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Theater is known for its wide variety of colorful superstitious traditions: never uttering the title of William Shakespeare’s ‘Macbeth’; replacing ‘Good luck’ with ‘ Break a leg”. But one tradition outranks them all and it’s exclusive to Broadway. Before any Broadway show (which posses an ensemble) on opening night, everyone from the cast and crew is called to the stage for the presentation of a very special garment called “The Gypsy Robe”. The gypsy robe isn’t an object of beauty or fashion; it’s always a blend of odd shaped and mismatched colors. What makes the Gypsy Robe special is that it’s made from pieces of costume and fabric that consist of every Broadway show before it. This magnificent piece of clothing isn’t presented to the leading star, nor to the director, but the chorus member who has been deemed to be working in Broadway the longest. Being deemed a chorus veteran is an incredible honor. While never in the spotlight, anyone whose seen a chorus line can tell you that a chorus member can be just as talented, or even more talented, than a lead. The Gypsy, as they are now addressed for the night, must wear the robe and circle the stage counter clockwise three times, with everyone touching the robe for good luck. The Gypsy must then knock on each dressing room for good luck, then the show is considered blessed.
The tradition started with the 1950 show “Gentlemen Prefer Blondes” when chorus dancer Bill Bradley sent a giant pink robe used from the show to an unknown female chorus dancer who was performing in “Call Me Madam” at the Imperial Theater. Bradley made up an elaborate story on how the robe was worn by all of the Ziegfeld Beauties and would bless their show. To solidify the myth and add that extra element of wonder, someone cut off a rose from one of Ethel Merman’s costumes from ‘Gypsy’ and sewed it onto the robe. Afterwards it was sent to the next opening musical, ‘Guys and Dolls’. Since then it is passed to every Broadway musical an opening night – well, not the same one that Bradley made. For all intensive purposes, when a robe becomes too big, they start a new one that will then be referred to as The Gypsy Robe.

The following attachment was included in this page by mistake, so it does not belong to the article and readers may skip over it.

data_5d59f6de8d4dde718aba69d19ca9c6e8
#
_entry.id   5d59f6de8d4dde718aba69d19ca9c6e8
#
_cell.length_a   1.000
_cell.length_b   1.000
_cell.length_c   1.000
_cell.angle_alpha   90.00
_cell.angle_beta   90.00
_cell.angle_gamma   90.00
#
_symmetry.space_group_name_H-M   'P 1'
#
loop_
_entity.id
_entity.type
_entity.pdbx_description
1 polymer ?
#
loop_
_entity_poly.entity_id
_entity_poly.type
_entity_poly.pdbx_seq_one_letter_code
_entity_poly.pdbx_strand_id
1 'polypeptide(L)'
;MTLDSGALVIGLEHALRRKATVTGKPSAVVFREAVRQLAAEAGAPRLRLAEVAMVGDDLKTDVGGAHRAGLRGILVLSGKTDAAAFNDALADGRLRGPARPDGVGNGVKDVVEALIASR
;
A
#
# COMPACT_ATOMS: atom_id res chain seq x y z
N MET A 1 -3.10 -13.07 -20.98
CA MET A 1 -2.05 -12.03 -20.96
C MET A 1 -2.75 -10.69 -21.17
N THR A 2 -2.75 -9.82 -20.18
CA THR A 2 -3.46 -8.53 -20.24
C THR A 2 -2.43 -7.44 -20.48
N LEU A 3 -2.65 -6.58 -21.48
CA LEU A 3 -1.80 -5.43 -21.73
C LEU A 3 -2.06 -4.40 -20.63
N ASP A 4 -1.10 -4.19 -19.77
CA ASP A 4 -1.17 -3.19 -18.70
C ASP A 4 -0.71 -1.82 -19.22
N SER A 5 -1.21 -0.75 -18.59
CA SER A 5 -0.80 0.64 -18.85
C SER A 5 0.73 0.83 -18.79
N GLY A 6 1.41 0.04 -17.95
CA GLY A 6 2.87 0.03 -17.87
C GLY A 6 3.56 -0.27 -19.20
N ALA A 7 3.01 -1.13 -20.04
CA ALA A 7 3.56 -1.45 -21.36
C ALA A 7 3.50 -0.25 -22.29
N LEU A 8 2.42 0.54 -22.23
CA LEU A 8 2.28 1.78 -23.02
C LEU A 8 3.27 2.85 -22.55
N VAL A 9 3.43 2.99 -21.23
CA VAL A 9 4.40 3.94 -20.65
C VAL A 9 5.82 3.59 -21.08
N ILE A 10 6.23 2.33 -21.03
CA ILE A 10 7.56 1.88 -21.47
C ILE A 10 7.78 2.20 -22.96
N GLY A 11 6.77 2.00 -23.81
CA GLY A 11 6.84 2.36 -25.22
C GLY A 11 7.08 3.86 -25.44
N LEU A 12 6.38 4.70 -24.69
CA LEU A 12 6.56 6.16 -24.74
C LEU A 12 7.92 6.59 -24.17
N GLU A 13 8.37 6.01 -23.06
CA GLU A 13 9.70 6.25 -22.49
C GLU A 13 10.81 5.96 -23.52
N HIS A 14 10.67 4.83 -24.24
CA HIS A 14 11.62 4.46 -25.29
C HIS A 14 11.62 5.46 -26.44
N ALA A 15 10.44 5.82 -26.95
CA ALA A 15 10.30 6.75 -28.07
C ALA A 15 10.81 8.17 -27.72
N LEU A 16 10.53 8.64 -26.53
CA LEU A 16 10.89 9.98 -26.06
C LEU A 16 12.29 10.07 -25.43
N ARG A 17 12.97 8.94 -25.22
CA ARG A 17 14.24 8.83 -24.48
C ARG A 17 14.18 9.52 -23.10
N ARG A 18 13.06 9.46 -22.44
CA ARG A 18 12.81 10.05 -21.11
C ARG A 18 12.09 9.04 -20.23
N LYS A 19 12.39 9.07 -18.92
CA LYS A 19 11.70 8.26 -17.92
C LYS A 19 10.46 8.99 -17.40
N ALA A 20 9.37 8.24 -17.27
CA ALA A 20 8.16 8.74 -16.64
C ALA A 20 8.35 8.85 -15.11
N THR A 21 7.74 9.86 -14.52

So what do I think of this? I see the gypsy robe as one of the most beautiful traditions in musical theater. Their worn pieces of actual Broadway history, through flops and hits the robe has always been there. It’s also important to honor the chorus members who, while faceless, are just as important to a production. As for the actual ritual itself, there is nothing scarier than opening a live musical and any extra help, whether magical or psychological, is comforting in a medium where anything can happen. The ritual itself is also a testament to the creativity and whimsy of the theater world. The circling is based on what feels right to do and tradition rather then an actual documented historical event. You won’t see a ceremony this loving or elaborate on an oil rig commencement or slaughterhouse opening. It’s fitting that honor itself is just temporary; after all, a gypsy being in a chorus is a life about hard work and moving on to the next show. It’s not like anyone gets involved in musical theater for the awards, anyway. The unofficial Gypsy anthem “What I Did for Love” from “A Chorus Line” really says it best.
Check out this link of an actual Gypsy robe ceremony from Legally Blonde the musical above.